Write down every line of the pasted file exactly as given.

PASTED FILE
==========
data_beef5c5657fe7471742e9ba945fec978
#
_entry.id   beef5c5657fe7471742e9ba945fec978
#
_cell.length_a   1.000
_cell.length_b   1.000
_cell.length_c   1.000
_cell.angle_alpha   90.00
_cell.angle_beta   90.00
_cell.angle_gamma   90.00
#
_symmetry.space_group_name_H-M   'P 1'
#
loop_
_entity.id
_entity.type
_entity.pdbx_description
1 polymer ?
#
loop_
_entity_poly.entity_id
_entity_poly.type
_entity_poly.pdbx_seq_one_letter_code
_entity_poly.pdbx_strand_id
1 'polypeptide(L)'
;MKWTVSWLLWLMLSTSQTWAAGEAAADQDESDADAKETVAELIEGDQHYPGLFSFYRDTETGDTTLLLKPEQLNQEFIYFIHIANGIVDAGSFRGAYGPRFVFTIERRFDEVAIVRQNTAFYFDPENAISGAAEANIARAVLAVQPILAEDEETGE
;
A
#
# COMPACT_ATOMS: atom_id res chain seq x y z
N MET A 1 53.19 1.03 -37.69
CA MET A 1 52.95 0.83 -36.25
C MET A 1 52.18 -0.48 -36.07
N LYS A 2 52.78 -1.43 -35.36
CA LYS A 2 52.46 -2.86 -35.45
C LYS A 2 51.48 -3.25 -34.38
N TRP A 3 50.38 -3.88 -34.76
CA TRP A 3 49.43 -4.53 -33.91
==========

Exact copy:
data_beef5c5657fe7471742e9ba945fec978
#
_entry.id   beef5c5657fe7471742e9ba945fec978
#
_cell.length_a   1.000
_cell.length_b   1.000
_cell.length_c   1.000
_cell.angle_alpha   90.00
_cell.angle_beta   90.00
_cell.angle_gamma   90.00
#
_symmetry.space_group_name_H-M   'P 1'
#
loop_
_entity.id
_entity.type
_entity.pdbx_description
1 polymer ?
#
loop_
_entity_poly.entity_id
_entity_poly.type
_entity_poly.pdbx_seq_one_letter_code
_entity_poly.pdbx_strand_id
1 'polypeptide(L)'
;MKWTVSWLLWLMLSTSQTWAAGEAAADQDESDADAKETVAELIEGDQHYPGLFSFYRDTETGDTTLLLKPEQLNQEFIYFIHIANGIVDAGSFRGAYGPRFVFTIERRFDEVAIVRQNTAFYFDPENAISGAAEANIARAVLAVQPILAEDEETGE
;
A
#
# COMPACT_ATOMS: atom_id res chain seq x y z
N MET A 1 53.19 1.03 -37.69
CA MET A 1 52.95 0.83 -36.25
C MET A 1 52.18 -0.48 -36.07
N LYS A 2 52.78 -1.43 -35.36
CA LYS A 2 52.46 -2.86 -35.45
C LYS A 2 51.48 -3.25 -34.38
N TRP A 3 50.38 -3.88 -34.76
CA TRP A 3 49.43 -4.53 -33.91